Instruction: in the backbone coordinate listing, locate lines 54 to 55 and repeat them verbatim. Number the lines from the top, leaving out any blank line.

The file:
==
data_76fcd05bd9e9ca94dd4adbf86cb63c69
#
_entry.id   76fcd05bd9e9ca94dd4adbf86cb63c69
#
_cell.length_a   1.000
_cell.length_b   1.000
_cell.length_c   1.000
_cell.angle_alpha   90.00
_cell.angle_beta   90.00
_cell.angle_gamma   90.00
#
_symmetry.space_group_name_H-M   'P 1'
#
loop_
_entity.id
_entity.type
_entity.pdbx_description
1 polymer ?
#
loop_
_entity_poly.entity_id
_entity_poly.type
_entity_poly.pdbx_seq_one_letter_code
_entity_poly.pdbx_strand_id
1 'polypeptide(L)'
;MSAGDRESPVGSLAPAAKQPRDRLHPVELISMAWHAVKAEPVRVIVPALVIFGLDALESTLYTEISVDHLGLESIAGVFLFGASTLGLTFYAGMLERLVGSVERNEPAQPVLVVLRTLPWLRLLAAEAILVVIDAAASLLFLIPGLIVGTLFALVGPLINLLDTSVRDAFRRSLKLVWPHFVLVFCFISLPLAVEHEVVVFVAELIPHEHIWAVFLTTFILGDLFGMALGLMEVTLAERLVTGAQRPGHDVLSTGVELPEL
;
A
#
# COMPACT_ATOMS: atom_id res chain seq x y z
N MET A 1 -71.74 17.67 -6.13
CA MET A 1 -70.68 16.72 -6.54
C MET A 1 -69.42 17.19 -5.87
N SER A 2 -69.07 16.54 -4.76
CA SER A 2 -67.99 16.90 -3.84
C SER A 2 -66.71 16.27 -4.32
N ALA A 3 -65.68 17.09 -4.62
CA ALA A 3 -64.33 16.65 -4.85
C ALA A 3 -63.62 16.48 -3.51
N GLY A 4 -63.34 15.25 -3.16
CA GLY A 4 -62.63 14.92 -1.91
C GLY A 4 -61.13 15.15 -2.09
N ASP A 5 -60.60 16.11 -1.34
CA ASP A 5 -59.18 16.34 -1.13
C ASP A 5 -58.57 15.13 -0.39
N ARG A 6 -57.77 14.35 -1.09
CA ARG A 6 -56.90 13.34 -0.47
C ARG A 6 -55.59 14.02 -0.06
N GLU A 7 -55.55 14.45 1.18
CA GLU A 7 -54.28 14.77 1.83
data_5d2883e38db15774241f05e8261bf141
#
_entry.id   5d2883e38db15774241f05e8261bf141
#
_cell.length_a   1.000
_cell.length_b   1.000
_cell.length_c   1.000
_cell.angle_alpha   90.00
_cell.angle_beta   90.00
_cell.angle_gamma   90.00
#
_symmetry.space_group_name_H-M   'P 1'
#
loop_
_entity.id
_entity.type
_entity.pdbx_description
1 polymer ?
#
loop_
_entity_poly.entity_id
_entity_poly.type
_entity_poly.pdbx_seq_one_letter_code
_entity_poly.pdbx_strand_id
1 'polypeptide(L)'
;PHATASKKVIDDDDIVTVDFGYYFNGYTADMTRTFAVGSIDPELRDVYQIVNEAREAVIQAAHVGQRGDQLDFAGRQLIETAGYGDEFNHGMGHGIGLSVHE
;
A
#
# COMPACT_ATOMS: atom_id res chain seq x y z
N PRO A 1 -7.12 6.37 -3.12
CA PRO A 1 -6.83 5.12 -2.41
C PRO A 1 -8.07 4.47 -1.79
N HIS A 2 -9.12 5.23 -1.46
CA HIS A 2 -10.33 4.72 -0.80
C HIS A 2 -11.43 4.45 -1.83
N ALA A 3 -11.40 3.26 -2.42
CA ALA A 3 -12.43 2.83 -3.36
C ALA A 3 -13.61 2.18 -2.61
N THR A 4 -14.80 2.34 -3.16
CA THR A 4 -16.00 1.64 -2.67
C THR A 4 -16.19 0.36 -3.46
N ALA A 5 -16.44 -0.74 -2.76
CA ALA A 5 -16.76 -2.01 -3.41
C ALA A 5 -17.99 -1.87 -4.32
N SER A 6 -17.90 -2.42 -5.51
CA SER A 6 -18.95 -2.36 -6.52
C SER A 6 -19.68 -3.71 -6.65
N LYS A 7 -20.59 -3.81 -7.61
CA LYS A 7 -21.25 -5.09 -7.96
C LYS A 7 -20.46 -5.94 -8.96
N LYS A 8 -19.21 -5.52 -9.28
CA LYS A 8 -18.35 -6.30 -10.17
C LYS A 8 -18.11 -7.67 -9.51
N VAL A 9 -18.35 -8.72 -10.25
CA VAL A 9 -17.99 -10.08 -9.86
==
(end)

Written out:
#
_cell.length_a   1.000